Never Ignore These Early Signs of Dog Cancer

early warning signs
Never Ignore These Early Signs of Dog Cancer

Dogs are cherished family members and it's only natural for us to worry about their well-being. Among dog owners' worst medical anxieties is the feared cancer diagnosis, which, unfortunately, statistics confirm.

Each year, roughly 6 million dogs are diagnosed with cancer, according to the National Cancer Institute. Given that not all dogs receive a clear cancer diagnosis, the Veterinary Cancer Society predicts that one in every four dogs will develop cancer at some stage and nearly half of dogs over the age of ten will develop some type of cancer.

As professionals who have lost their dogs to cancer, we realize how heartbreaking a cancer diagnosis may be – but we also know that almost half of all canine tumors are treatable if detected early enough, and treatment options are continually evolving with new research being released. Knowledge is powerful, particularly when it comes to understanding the symptoms of the most common canine malignancies.

You Know Your Dog Best

Dog owners are familiar with their dog's daily activities, personality, physical attributes, and actions. They are aware of their eating habits, the number of visits outside they requires throughout the day, the times they prefer to play, and the number of naps they will take each day. Dog owners must be always watchful for changes in their dog's daily activities and physical appearance that may suggest early cancer warning signs.

Early Signs of Lymphoma 

Lymphoma accounts for 20% of all canine cancers, with dogs of any breed being two to five times more likely than people to get lymphoma. Swollen lymph nodes beneath the jaw, in front of the shoulders, or below the knees are frequently seen. 

Swollen lymph nodes have the appearance of hard lumps or masses beneath the skin but are usually not painful when touched. Additionally, these lymph nodes may feel warm to the touch. When lymphoma invades lymph nodes in the chest or belly, symptoms such as difficulty breathing, vomiting, and/or diarrhea are frequently present.

Early Signs of Mast Cell Tumors

These tumors often develop on or beneath the skin and are dubbed "the great imposter" among canine tumors due to their ability to pass for benign fatty lipomas. Mast cell tumors are invariably malignant, however, their severity and grade vary considerably. 

They expand rapidly into the surrounding skin but usually do not cause pain until later stages. Multiple masses can form on a dog's body at the same time, thus all masses should be investigated. Mast cell cancers can also invade internal organs, including the spleen and liver. They commonly present as a tiny, elevated, hairless pink lump or a soft, squishy subcutaneous (below the skin) mass.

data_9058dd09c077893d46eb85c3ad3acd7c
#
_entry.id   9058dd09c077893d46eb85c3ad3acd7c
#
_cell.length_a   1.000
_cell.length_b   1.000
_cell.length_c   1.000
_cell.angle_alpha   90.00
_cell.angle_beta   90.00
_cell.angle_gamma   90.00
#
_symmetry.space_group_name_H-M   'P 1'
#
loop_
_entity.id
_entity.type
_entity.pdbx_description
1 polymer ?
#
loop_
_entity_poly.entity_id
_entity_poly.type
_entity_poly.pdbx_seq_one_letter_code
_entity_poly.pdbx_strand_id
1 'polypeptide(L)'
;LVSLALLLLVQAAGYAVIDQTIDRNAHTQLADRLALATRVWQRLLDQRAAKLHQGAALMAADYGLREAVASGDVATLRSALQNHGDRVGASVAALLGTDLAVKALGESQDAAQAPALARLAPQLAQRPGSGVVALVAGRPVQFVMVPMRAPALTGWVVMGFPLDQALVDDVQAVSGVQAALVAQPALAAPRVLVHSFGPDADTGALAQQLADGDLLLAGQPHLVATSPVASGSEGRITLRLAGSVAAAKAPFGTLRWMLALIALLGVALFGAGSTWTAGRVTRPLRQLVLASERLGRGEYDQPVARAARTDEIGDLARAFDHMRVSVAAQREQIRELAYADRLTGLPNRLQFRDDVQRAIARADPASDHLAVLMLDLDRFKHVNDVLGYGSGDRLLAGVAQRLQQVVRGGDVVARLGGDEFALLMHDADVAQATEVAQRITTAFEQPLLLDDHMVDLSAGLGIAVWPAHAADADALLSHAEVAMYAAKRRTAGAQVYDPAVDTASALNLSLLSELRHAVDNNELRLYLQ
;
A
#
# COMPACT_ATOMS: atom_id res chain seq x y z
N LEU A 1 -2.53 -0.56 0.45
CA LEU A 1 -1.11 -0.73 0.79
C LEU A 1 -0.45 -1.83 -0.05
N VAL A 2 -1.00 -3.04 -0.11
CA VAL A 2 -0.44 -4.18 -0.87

Early Warning Signs of Melanoma

Melanoma is the most prevalent type of oral cancer in dogs, occurring most frequently in breeds with dark tongues and gums. When a malignant melanoma is discovered in the oral cavity, it typically manifests as a brown, black, or occasionally pink mass that has spread throughout the body. Melanoma can also develop on dogs' toes, manifesting as a swelling or bleeding lump around the nailbed.

Early Warning Signs of Osteosarcoma (Bone Cancer)

Osteosarcoma is the most common type of bone cancer in dogs. It mainly affects large dog breeds and attacks long bones in the limbs, although it can also affect the skull. It spreads fast to the lungs, lymph nodes, and other bones, with owners initially reporting swelling, lameness, and limb pain.

Early Warning Signs of Hemangiosarcoma

Hemangiosarcoma is a type of canine cancer that arises from cells that coat blood vessels. It can affect the spleen, liver, heart, and skin. Early signs and symptoms may include a soft or firm swelling beneath the skin, weight loss, a protruding abdomen, fatigue, and decreased appetite. Symptoms may not manifest until the tumor ruptures, at which point blood loss, abrupt weakness, pale gums, and difficulty breathing become apparent in the dog.

Don’t Wait- Early Detection is Critical

With everyday activities and hectic schedules absorbing the majority of our time, we understand that dog difficulties can feel inconvenient. However, it is critical for the health and lifespan of your dog that symptoms be not ignored – or worse, misread by you or a quick Google search. 

It is critical to act quickly in the case of canine cancer, and any veterinarian would prefer that you bring them in for an examination rather than "wait it out" and observe for more signs. Regrettably, waiting for those additional symptoms to manifest means that the cancer will be allowed to develop to more advanced stages.

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